Semin Thromb Hemost 2019; 45(01): 050-060
DOI: 10.1055/s-0038-1657782
Review Article
Thieme Medical Publishers 333 Seventh Avenue, New York, NY 10001, USA.

Inherited Thrombophilia and Pregnancy Complications: Should We Test?

Deepa R.J. Arachchillage
1  Department of Haematology, Imperial College Healthcare NHS Trust and Imperial College London, Hammersmith Hospital, London, United Kingdom
2  Department of Haematology, Royal Brompton Hospital, London, United Kingdom
,
Mike Makris
3  Sheffield Haemophilia and Thrombosis Centre, Royal Hallamshire Hospital, Sheffield, United Kingdom
4  Department of Infection, Immunity and Cardiovascular Disease, University of Sheffield, Sheffield, United Kingdom
› Author Affiliations
Further Information

Publication History

Publication Date:
04 June 2018 (eFirst)

Abstract

Recurrent miscarriages and pregnancy-related complications cause significant stress to couples looking for successful pregnancy outcome as well as to health care professionals. There is conflicting evidence with respect to the presence and the strength of associations between inherited thrombophilia and these complications. A complete thrombophilia screen is expensive, and no proven effective treatment for women with recurrent miscarriage and inherited thrombophilia is currently available. Based on the concept of microvascular thrombosis of the placenta, women with recurrent miscarriage and placenta-related complications frequently get treated with antithrombotic therapy. In this narrative review, the authors explore the evolving understanding and evidence of inherited thrombophilia in recurrent miscarriages and other pregnancy complications, and whether antithrombotic treatment would modify pregnancy outcome in women with inherited thrombophilia. Finally, they provide some personal recommendations based on available evidence for clinical practice. In summary, inherited thrombophilia testing is not required outside a clinical trial for women with recurrent pregnancy losses or late pregnancy complications. The presence of thrombophilia markers does not generally indicate additional therapy during pregnancy, even if a heritable thrombophilic defect is found in women with recurrent miscarriages or late pregnancy complications.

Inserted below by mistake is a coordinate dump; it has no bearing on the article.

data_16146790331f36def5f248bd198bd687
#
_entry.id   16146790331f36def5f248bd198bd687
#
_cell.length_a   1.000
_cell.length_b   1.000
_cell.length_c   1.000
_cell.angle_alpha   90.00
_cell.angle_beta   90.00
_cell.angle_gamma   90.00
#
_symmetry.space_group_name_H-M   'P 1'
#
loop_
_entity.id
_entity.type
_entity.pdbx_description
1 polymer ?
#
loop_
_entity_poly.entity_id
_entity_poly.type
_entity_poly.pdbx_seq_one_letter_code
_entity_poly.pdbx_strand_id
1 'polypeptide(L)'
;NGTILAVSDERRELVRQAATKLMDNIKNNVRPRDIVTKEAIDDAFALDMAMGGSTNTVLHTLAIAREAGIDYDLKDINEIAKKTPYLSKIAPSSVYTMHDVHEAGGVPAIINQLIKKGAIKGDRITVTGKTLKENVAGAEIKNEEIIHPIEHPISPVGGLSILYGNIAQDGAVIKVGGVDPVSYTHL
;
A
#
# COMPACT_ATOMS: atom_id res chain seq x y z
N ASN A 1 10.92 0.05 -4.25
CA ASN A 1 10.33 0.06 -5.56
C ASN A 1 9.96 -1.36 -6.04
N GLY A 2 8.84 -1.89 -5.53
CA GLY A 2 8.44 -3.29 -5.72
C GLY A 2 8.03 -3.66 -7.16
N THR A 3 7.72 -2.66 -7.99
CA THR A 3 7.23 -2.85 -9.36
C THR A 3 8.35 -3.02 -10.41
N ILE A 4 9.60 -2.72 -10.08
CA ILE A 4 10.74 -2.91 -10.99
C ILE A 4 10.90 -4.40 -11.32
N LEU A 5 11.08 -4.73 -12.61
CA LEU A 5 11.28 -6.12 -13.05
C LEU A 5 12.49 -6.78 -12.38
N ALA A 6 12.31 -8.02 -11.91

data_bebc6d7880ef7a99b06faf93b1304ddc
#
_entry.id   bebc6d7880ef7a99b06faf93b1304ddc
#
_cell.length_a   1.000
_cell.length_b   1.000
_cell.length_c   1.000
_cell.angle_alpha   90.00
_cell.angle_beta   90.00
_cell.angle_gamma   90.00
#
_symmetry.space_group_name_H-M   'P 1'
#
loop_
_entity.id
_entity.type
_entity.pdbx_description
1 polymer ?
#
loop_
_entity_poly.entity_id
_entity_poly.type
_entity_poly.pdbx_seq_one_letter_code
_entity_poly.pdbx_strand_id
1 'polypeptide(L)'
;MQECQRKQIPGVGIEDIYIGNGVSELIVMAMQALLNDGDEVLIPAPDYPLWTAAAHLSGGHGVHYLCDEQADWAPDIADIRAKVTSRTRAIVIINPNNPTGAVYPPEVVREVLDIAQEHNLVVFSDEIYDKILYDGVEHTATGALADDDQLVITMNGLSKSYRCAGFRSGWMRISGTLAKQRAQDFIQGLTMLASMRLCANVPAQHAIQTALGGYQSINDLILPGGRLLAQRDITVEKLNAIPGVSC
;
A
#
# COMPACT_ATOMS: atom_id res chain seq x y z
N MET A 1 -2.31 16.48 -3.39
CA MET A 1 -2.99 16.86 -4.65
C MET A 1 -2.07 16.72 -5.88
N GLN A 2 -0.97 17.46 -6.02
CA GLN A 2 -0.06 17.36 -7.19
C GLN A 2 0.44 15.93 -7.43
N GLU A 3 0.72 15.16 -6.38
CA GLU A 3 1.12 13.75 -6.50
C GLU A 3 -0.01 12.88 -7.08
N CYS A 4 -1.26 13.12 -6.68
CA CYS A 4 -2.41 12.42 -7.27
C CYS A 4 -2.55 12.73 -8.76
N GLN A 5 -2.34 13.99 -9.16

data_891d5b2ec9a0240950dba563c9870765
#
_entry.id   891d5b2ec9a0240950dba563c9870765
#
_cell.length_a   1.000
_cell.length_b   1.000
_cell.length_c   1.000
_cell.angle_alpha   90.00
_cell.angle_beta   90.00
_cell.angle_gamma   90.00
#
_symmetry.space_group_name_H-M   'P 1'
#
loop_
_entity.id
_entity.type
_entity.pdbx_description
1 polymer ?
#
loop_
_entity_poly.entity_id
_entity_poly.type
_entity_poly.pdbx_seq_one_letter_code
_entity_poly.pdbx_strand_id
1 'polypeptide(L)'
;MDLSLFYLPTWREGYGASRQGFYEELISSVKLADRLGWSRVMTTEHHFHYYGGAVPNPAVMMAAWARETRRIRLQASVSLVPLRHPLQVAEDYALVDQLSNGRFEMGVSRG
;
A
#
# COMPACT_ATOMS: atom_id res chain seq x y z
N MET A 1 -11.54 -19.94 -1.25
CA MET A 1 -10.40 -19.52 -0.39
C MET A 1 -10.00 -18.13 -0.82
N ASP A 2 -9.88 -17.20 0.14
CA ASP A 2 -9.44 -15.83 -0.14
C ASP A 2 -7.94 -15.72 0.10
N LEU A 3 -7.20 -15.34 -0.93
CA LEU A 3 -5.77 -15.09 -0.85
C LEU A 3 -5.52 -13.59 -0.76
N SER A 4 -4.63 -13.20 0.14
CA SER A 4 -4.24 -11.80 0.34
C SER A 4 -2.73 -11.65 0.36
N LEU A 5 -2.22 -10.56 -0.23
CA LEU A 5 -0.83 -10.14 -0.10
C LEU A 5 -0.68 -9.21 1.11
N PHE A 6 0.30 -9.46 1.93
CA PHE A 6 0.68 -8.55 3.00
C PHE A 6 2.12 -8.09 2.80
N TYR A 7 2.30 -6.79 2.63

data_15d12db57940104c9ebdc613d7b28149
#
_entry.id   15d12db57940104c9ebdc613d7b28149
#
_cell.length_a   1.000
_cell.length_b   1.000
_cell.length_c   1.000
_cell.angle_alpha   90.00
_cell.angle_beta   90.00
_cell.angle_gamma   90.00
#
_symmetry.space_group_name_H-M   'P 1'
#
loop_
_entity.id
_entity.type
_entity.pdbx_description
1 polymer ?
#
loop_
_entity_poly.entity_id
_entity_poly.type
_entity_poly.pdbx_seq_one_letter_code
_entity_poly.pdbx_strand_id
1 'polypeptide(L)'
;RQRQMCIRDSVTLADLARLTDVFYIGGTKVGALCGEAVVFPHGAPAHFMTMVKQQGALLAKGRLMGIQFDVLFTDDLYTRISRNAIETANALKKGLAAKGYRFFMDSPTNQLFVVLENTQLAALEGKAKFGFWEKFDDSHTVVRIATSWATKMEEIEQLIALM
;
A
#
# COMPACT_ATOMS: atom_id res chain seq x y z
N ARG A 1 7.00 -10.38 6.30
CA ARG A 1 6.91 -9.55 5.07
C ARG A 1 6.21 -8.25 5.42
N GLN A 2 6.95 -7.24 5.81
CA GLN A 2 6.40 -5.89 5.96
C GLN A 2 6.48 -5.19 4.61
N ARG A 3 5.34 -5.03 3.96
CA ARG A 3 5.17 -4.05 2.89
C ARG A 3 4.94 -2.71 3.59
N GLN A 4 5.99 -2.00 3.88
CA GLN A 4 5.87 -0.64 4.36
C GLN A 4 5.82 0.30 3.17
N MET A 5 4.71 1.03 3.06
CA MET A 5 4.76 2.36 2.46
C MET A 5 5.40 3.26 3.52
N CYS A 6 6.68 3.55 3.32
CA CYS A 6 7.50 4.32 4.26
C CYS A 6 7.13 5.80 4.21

Author Cpntributions

D. R. J. Arachchillage performed the literature search and wrote the first draft, and M. Makris reviewed the manuscript. Both authors approved the final manuscript.